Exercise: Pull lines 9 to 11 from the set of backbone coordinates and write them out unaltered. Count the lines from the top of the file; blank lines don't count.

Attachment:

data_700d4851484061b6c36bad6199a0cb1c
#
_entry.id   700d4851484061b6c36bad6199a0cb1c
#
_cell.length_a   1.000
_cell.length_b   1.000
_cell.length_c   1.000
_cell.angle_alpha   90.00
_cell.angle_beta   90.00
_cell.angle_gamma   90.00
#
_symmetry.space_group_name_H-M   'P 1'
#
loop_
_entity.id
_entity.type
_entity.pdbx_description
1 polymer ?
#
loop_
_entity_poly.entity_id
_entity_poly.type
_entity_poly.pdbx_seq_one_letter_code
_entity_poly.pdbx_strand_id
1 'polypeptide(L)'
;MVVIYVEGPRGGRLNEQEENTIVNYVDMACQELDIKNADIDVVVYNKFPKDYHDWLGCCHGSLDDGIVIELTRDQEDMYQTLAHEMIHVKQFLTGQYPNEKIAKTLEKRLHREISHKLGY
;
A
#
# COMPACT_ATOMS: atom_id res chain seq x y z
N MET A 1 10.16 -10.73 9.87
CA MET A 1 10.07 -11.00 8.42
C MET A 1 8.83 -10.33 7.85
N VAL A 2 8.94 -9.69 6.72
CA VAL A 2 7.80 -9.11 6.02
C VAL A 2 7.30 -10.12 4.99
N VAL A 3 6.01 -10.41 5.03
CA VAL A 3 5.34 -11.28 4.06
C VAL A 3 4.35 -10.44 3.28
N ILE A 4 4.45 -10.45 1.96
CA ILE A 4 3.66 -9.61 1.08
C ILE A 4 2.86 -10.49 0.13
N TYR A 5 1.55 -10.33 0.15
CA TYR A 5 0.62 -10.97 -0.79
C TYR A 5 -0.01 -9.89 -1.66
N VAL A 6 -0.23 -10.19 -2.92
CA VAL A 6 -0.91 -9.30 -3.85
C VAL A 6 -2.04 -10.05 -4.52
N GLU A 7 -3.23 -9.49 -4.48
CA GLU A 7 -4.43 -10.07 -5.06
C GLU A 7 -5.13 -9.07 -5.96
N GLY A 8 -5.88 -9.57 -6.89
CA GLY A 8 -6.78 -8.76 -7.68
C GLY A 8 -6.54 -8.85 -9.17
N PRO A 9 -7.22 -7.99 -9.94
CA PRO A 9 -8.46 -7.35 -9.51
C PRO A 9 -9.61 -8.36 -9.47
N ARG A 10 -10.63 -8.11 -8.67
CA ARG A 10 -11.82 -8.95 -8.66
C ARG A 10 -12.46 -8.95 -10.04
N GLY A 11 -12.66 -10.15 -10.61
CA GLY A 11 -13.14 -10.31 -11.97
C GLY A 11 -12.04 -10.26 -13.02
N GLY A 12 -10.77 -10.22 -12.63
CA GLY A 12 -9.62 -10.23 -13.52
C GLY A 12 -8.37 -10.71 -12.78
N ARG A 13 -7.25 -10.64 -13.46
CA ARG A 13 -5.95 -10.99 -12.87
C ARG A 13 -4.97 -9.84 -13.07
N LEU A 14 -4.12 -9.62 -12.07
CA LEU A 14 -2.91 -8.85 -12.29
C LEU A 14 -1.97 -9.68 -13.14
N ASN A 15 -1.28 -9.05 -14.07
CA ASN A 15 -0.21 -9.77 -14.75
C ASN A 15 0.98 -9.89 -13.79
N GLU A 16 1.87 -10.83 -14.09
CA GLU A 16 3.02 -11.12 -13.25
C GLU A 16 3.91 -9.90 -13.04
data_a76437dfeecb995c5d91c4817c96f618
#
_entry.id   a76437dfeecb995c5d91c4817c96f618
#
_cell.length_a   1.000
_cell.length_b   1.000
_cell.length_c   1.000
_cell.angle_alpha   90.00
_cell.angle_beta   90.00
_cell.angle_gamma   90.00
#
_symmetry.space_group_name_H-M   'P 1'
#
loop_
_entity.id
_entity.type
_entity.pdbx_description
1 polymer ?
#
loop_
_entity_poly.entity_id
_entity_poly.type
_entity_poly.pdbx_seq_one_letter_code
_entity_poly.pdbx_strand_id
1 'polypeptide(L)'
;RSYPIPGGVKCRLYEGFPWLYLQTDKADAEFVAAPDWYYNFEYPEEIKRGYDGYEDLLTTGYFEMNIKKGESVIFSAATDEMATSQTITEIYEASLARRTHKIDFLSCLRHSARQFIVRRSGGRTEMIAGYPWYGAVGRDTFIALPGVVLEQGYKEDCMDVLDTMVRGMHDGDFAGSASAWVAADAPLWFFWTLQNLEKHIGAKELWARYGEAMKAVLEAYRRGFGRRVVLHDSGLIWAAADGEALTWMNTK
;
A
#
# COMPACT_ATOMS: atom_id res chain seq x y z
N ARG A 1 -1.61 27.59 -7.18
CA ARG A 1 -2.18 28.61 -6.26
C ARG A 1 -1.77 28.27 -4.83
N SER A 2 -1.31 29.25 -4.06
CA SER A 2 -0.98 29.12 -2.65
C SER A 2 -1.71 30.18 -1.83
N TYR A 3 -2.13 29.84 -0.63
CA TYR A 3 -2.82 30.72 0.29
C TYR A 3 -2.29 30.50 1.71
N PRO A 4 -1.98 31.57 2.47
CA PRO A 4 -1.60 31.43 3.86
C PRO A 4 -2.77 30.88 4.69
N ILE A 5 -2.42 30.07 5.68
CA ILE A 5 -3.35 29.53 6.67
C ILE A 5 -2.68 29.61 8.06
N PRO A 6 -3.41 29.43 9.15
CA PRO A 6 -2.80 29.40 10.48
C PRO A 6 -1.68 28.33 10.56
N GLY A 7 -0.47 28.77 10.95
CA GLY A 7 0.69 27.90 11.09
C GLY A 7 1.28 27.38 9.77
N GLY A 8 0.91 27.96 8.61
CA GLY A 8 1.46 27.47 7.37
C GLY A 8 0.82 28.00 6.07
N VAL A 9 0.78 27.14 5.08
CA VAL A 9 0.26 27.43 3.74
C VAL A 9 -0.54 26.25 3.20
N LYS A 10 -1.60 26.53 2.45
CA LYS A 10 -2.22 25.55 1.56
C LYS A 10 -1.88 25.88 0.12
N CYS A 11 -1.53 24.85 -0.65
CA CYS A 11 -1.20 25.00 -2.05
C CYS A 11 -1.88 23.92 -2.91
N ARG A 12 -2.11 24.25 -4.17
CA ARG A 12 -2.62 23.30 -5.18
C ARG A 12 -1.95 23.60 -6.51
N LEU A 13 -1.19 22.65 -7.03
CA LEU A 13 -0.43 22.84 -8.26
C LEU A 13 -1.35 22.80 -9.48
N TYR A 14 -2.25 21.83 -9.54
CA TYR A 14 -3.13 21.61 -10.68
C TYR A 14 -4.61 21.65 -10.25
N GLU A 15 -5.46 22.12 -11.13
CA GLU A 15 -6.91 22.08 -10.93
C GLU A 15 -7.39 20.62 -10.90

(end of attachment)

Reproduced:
_cell.angle_beta   90.00
_cell.angle_gamma   90.00
#